About 100 teenagers showed up ready to spread mulch to prepare the trees for winter. It was a slightly cloudy morning which is my favorite on this hill because they always work in the AM and the sun rises over that side of the...Read More
As mentioned in the previous post, I have received the developed film from this year's state preservation conference. I shot Tri-X at 400 on my FTb with the 35mm. Most of these were shot at the White Rose Cemetery and a couple around the Frank Lloyd Wright Price Tower. Being new to film and photography in general, this was only the second time that I shot in bright midday sunlight. The first time was three days before on a roll of HP5 and I hadn't had it developed yet, so I didn't have any insight to glean from that roll going into this one. All of these images are straight scans from the negatives and haven't been touched up in LR.
Overall I'm not terribly impressed with these. There are only a couple worth looking at. I'll show you a couple that I liked and one or two that are pretty typical of the roll. I'm still trying to get used to how both Tri-X and HP5 look as well as continuing to work out framing and composition with the FTb. What I mostly didn't think about too much was that shooting sunny 16 keeps everything in focus at 400 ISO in full sun. I understood what was going on, I just didn't pay any attention to it. There are a few shots that would have looked much better with a more open aperture on a slower film which brings me to the other thing that I learned from these two rolls. Subject and context of the shot with this type of film lends itself to a more gritty street feel. These pics would have proved much better with a finer grain and sharper detail. Coming off of shooting the D3s to Tri-X is definitely different. I need to practice getting into digital and film modes in my thinking and approach. But then that's photography these days. :)
OK, enough preface, what do we have?
Blythe RD is the gate and entrance to the cemetery. I liked this shot because it reflects what the cemetery was like. The masonry of the pillar shows the technique and materials of the era. The open feel to the space and the mix of old and new headstones suggest the population density of Bartlesville considering its age. This was the first frame of the roll and works because of my proximity to the sign which is just enough to knock out the background. Using the 35mm lens allows the additional headstone into the frame which tells the viewer where we are. This isn't a 5 star image or anything but it was one of the better ones on the roll.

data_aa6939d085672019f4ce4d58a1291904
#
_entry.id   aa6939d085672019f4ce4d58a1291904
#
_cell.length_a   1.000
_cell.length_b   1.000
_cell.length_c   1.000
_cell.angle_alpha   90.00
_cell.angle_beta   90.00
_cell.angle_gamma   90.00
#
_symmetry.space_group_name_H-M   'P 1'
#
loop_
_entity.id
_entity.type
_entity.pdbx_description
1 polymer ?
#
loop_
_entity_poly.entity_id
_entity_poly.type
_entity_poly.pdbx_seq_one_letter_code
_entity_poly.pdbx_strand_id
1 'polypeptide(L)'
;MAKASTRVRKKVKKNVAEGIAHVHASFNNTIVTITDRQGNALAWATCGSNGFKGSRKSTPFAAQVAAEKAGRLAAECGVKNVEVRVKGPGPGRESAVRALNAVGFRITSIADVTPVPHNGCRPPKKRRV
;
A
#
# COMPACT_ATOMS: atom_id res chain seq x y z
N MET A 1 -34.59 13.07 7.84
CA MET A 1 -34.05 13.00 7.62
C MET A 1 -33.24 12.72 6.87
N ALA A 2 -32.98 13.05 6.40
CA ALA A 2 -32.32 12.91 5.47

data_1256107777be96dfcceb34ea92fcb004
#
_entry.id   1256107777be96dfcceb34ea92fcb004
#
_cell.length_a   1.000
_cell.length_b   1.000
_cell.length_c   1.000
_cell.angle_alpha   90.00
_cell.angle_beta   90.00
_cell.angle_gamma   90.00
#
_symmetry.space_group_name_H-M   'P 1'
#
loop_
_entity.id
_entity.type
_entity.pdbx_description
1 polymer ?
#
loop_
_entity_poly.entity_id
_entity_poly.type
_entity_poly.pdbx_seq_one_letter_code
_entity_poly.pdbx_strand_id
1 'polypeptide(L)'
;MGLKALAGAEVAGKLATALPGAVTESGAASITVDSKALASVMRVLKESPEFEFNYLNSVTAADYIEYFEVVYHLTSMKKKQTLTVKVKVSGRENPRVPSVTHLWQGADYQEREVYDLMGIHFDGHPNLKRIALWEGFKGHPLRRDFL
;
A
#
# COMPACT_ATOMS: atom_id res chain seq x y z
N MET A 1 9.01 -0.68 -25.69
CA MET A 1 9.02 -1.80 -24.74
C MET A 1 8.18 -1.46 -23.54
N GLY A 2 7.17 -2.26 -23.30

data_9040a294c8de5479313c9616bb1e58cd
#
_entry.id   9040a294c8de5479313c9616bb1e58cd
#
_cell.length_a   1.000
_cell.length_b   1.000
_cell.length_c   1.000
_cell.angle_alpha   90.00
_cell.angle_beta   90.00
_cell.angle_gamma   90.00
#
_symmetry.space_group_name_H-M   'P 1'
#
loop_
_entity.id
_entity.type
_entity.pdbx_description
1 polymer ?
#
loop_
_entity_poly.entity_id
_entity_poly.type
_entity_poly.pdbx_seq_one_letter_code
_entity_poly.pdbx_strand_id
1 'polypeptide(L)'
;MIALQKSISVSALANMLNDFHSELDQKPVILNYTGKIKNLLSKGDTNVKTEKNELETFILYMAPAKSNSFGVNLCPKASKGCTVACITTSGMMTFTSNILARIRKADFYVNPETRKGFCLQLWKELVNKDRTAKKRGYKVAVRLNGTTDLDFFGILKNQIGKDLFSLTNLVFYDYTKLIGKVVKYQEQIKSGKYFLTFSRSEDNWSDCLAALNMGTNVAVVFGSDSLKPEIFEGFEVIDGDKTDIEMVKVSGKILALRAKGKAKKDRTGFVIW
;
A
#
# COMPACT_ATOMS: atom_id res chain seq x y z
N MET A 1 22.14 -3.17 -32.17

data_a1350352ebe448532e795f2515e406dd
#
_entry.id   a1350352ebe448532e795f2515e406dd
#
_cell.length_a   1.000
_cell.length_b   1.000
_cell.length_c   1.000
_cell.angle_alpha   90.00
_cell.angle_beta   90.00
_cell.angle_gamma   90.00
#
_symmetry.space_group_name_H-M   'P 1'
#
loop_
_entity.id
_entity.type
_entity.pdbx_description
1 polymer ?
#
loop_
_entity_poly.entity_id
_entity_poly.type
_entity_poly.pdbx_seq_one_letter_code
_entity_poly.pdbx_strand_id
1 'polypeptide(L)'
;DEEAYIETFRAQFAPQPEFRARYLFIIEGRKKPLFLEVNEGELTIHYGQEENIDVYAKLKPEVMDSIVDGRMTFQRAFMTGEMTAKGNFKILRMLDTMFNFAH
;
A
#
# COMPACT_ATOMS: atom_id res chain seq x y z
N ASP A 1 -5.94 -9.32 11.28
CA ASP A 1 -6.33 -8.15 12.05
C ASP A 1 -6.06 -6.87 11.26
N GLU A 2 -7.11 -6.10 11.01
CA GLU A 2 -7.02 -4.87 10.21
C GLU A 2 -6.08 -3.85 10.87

So John here is a good example of my inexperience with Tri-X. There was way more detail that could have been pulled out of the headstone. My angle to the subject, the lighting angle to the subject, and my lack of understanding of the grain of this film and how the grit of the stone would interact with it resulted in a kind of blah image. I think the composition isn't anything stellar either; very centered and I could have worked with the clover flowers more. I also think that this setup would have been better with a 50mm lens as opposed to the 35mm. I'm not saying I should have switched or anything, what I mean is that my thinking was evidently 50 instead of 35 at that moment.
The mausoleum was an interesting place to go into. I had never been in one before so I didn't know what to expect. The interior was top to bottom marble with some nice stained glass in the back and a skylight that didn't make it feel creepy in there. As far as the shot goes, its one of the better ones on the roll. This one was tricky because of the full sun sky, the completely dark interior and the heavily shadowed exterior corner with the tree. The composition isn't bad and tweaking it in Lightroom helped with the exposure problems (you are looking at the film scan and not the touched up version). The sky is pretty much blown out and there is a cloud in there somewhere, but maybe that is just the nature of Tri-X 400 at midday. OK, one more.
Well, I liked this 66 and thought it would have turned out better than it did. This is one of the cases where my not paying attention to the aperture didn't help. Now, my FTb only has a shutter speed of 1000, so there wasn't really anything I could have done about it but found a better angle and composition. But what bums me out about the shot was the contrast of the different parts of the numbers. It was kind of a multi color sculpture that I thought would have worked well in B&W. A color filter would have helped me out there I suppose but what I got was pretty flat. So those two oversights created more of a bland image to me.
I really enjoyed taking these and am happy with what I got out of it. None of these pictures were critical as they were just an artistic version of what otherwise would have been a snapshot event, but the few lessons learned were well worth the effort and I can't wait to try out some new ideas. The first one I'm going to mess with is actually pulling the film. I mostly just want to see what it does and I have another BS opportunity to pull out the FTb tomorrow at our Tulsa Tough cycling event. I'm going to use the 135mm lens to get some reach, pull Tri-X to 100 and go for it weather permitting. I'll let you know how it goes. Feel free to leave a comment or email me if you have any feedback on these images. I'd love to hear other perspectives and experiences. Thanks!
Cassandra and I went to the state preservation conference. She and I are old house nerds and we always enjoy going to these things. The conference this year was in Bartlesville, OK and I thought I would take the Canon along to see what we could see.Read More